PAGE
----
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ENG 1101- Essay 2 Draft

Sep 11, 2023

‘The goal of this essay is to examine a business, organization, or government agency that positively impacts the environment through advocacy, protection, or sustainable practices.

Choose ONE of the topics below

A local or state business or organization that promotes or educates on sustainable practices

An organization that lobbies for sustainability or conservation to government entities

A local or state organization or government agency whose mission is to protect ecosystems or restore habitats.

Find ONE business, organization, or government agency to research further.

To help your audience understand the purpose of the mission of the business, organization, or government agency, you must also conduct research on the issues being addressed.

Further research considerations

Identify environmental challenges such as water, pollution, garbage, energy, etc

Discuss ways the environment has been adversely impacted that require legislative action

Studies on drastic environmental changes that require habitat protection

Defend reasons why sustainability education is important

Examine a place or region that was in environmental decline

Essay 2 Draft

The topic that I have selected to conduct this study is ocean pollution and the urgent need to protect it. Over 90% of the livable space on the planet is contained in water, which covers 71 percent of its surface. It weighs more than 1.3 billion tonnes and has a volume of about 300 million cubic miles. Arthur C. Clarke, a physicist, and author, initially argued that naming the planet Earth was inaccurate because it is unquestionably an ocean (Associated Press). The need to clean up our seas is critical as “ocean pollution” spirals out of control. In modern time, one of the main bodies that has been trying to keep up with the requirements is the Ocean Conservancy, which has its headquarters in Washington, DC.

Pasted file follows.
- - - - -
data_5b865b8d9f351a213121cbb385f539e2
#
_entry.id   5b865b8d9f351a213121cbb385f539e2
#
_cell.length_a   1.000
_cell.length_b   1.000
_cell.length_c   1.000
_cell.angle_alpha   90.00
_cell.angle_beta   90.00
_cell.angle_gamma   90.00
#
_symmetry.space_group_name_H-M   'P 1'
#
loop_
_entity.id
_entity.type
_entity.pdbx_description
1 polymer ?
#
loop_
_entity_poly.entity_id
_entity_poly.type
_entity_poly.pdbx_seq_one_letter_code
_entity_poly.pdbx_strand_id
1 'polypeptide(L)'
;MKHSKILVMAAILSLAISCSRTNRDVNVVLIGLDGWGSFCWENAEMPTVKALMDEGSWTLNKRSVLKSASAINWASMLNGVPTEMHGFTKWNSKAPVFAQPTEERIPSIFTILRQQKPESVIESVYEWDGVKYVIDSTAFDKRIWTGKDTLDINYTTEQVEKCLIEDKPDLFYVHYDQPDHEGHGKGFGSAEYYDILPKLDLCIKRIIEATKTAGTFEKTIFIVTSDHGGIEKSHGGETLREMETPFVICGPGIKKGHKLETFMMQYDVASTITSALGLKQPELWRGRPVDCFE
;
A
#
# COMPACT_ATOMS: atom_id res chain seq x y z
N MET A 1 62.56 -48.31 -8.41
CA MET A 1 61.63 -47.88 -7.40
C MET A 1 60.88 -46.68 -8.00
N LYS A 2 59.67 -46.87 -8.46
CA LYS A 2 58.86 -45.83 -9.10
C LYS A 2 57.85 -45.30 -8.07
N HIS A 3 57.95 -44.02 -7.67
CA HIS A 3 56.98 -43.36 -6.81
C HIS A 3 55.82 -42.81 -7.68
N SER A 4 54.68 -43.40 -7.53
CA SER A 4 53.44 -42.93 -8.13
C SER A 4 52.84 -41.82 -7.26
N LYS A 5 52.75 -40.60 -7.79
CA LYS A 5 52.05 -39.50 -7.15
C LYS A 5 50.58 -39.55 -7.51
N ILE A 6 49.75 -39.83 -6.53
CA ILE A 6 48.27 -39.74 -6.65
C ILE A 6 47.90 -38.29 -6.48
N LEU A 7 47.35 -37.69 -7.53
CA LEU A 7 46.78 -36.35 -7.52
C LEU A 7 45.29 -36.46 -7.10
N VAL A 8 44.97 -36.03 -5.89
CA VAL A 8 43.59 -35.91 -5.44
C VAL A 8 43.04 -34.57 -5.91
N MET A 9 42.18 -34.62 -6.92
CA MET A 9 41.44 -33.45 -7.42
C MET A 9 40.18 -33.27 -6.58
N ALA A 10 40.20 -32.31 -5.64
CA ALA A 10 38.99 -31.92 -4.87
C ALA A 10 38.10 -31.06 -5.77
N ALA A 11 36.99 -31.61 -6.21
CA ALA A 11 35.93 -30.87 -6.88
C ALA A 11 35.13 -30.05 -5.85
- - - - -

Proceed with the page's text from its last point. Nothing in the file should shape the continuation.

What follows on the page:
Today, we deal every day with the critical problem of “ocean pollution.” We have been working for years to stop the discharge of chemicals, trash, and hazardous waste into our oceans, but people in power are always coming up with ways to get around the rules and regulations we have set in place. Why should we be made to live close to a body of water if we will soon be unable to even fish or swim in it? There are several doable solutions to the “ocean pollution” problem. We are accountable for eliminating the “ocean pollution” we have caused. Since we represent the future, we need to be looking for methods to halt it. Our ecosystem and way of life will be severely impacted if we continue to pollute the ocean. For instance, our community largely relies on the water as a significant food supply and a big lure owing to its closeness to the beach. What if pollution had eliminated them both? Do you think a place like this, beside the lake, would be lucrative year-round? There wouldn’t be an issue if only one beach town existed, but there are others.